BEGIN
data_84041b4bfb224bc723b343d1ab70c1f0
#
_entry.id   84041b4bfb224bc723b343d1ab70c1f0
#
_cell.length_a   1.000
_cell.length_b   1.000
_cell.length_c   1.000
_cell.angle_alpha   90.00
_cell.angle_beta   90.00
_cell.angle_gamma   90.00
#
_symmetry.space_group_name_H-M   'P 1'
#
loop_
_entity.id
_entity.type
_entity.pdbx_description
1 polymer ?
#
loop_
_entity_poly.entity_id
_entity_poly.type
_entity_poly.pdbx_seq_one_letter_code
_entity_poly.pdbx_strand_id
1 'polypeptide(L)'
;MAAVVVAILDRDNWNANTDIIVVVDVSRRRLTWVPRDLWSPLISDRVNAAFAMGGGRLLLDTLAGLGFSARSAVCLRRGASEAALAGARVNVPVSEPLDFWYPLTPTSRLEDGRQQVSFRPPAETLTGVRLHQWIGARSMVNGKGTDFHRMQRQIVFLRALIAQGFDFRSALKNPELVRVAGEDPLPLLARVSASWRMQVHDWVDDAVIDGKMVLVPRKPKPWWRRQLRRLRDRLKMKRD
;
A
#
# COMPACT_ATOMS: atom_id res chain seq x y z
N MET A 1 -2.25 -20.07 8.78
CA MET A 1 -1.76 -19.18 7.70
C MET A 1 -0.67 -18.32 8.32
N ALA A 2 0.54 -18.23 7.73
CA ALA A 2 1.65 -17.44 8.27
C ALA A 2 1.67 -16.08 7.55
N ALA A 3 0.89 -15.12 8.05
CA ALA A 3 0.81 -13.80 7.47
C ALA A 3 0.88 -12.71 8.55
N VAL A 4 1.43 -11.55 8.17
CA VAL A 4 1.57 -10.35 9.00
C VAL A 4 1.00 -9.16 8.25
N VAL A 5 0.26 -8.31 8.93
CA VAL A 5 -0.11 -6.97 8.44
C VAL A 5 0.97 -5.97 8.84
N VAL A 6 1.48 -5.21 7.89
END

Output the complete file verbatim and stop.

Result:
data_84041b4bfb224bc723b343d1ab70c1f0
#
_entry.id   84041b4bfb224bc723b343d1ab70c1f0
#
_cell.length_a   1.000
_cell.length_b   1.000
_cell.length_c   1.000
_cell.angle_alpha   90.00
_cell.angle_beta   90.00
_cell.angle_gamma   90.00
#
_symmetry.space_group_name_H-M   'P 1'
#
loop_
_entity.id
_entity.type
_entity.pdbx_description
1 polymer ?
#
loop_
_entity_poly.entity_id
_entity_poly.type
_entity_poly.pdbx_seq_one_letter_code
_entity_poly.pdbx_strand_id
1 'polypeptide(L)'
;MAAVVVAILDRDNWNANTDIIVVVDVSRRRLTWVPRDLWSPLISDRVNAAFAMGGGRLLLDTLAGLGFSARSAVCLRRGASEAALAGARVNVPVSEPLDFWYPLTPTSRLEDGRQQVSFRPPAETLTGVRLHQWIGARSMVNGKGTDFHRMQRQIVFLRALIAQGFDFRSALKNPELVRVAGEDPLPLLARVSASWRMQVHDWVDDAVIDGKMVLVPRKPKPWWRRQLRRLRDRLKMKRD
;
A
#
# COMPACT_ATOMS: atom_id res chain seq x y z
N MET A 1 -2.25 -20.07 8.78
CA MET A 1 -1.76 -19.18 7.70
C MET A 1 -0.67 -18.32 8.32
N ALA A 2 0.54 -18.23 7.73
CA ALA A 2 1.65 -17.44 8.27
C ALA A 2 1.67 -16.08 7.55
N ALA A 3 0.89 -15.12 8.05
CA ALA A 3 0.81 -13.80 7.47
C ALA A 3 0.88 -12.71 8.55
N VAL A 4 1.43 -11.55 8.17
CA VAL A 4 1.57 -10.35 9.00
C VAL A 4 1.00 -9.16 8.25
N VAL A 5 0.26 -8.31 8.93
CA VAL A 5 -0.11 -6.97 8.44
C VAL A 5 0.97 -5.97 8.84
N VAL A 6 1.48 -5.21 7.89